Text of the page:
Oral Submucous Fibrosis Clinical Presentation

Updated: Jun 18, 2018
  • Author: Nektarios I Lountzis, MD; Chief Editor: William D James, MD  more...
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Presentation

History

Symptoms of oral submucous fibrosis include the following [3] :

  • Progressive inability to open the mouth (trismus) due to oral fibrosis and scarring

  • Oral pain and a burning sensation upon consumption of spicy foodstuffs

  • Increased salivation

  • Change of gustatory sensation

  • Hearing loss due to stenosis of the eustachian tubes

  • Dryness of the mouth

  • Nasal tonality to the voice

  • Dysphagia to solids (if the esophagus is involved)

  • Impaired mouth movements (eg, eating, whistling, blowing, sucking)

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Physical Examination

Oral submucous fibrosis is clinically divided into three stages, [50] and the physical findings vary accordingly. [3, 4, 50]

Stage 1

Stomatitis includes erythematous mucosa, vesicles, mucosal ulcers, melanotic mucosal pigmentation, and mucosal petechia.

Stage 2

Fibrosis occurs in ruptured vesicles and ulcers when they heal, which is the hallmark of this stage. Early lesions demonstrate blanching of the oral mucosa.

Older lesions include vertical and circular palpable fibrous bands in the buccal mucosa and around the mouth opening or lips, resulting in a mottled, marblelike appearance of the mucosa because of the vertical, thick, fibrous bands running in a blanching mucosa. Specific findings include the following:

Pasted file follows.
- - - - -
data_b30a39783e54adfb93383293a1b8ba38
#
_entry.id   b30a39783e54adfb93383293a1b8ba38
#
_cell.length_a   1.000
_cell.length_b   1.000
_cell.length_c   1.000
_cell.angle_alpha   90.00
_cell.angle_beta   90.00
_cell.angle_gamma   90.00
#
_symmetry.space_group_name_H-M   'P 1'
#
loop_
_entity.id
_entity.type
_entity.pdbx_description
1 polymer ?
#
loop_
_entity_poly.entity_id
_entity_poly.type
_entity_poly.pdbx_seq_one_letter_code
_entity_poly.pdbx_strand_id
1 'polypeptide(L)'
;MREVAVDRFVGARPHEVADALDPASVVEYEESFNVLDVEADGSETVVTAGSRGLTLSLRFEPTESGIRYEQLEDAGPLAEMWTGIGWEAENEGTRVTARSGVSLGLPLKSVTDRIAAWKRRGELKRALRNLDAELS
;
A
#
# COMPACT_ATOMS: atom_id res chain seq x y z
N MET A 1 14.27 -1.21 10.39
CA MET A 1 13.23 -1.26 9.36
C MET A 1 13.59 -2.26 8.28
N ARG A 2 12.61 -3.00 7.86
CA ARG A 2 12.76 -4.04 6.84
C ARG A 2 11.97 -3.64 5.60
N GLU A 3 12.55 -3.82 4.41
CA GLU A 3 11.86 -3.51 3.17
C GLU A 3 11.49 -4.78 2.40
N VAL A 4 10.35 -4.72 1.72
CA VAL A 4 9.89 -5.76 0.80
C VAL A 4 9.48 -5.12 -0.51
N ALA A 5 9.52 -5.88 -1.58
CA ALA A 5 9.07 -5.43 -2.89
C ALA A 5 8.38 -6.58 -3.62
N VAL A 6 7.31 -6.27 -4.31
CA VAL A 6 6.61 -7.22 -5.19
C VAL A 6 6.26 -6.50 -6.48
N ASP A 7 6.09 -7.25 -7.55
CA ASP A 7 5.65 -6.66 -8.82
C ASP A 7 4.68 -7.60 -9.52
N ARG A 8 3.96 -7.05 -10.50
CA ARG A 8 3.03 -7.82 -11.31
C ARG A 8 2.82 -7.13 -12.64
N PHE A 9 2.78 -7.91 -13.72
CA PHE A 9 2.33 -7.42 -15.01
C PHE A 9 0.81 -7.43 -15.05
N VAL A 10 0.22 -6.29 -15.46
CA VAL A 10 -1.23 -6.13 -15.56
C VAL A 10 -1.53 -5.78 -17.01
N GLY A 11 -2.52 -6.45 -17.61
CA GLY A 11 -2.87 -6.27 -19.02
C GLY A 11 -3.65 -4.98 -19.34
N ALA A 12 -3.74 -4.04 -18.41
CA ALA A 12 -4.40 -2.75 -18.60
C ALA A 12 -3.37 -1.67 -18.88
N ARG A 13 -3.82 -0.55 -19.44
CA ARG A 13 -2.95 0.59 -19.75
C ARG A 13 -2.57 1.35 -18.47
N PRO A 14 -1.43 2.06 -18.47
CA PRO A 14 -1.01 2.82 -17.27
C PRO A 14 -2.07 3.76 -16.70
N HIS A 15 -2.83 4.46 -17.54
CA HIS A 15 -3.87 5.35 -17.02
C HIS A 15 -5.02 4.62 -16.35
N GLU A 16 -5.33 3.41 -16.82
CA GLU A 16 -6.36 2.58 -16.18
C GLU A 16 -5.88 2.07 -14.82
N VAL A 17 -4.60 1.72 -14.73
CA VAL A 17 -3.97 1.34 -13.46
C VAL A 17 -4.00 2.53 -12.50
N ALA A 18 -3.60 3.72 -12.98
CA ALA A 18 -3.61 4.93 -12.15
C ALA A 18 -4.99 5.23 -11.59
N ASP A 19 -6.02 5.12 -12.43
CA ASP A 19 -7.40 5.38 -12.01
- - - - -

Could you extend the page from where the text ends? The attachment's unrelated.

• Reduction of the mouth opening (trismus)

  • Stiff and small tongue

  • Blanched and leathery floor of the mouth

  • Fibrotic and depigmented gingiva

  • Rubbery soft palate with decreased mobility

  • Blanched and atrophic tonsils

  • Shrunken budlike uvula

  • Sinking of the cheeks, not commensurate with age or nutritional status

Stage 3

Leukoplakia is precancerous and is found in more than 25% of individuals with oral submucous fibrosis.

Speech and hearing deficits may occur because of involvement of the tongue and the eustachian tubes.

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Complications

Oral dysplasias and squamous cell carcinomas are complications of oral submucous fibrosis. In patients with oral submucous fibrosis, the risk of developing oral carcinoma is 7.6% over a 10-year period. [3]

If the palatal and paratubal muscles are involved in patients with oral submucous fibrosis, conductive hearing loss may occur because of functional stenosis of the eustachian tube. [51]

Patients with oral submucous fibrosis who require anesthesia for trismus correction, resection, and reconstructive (oncoplastic) surgery may have difficulty during laryngoscopy and intubation of the trachea. [52]

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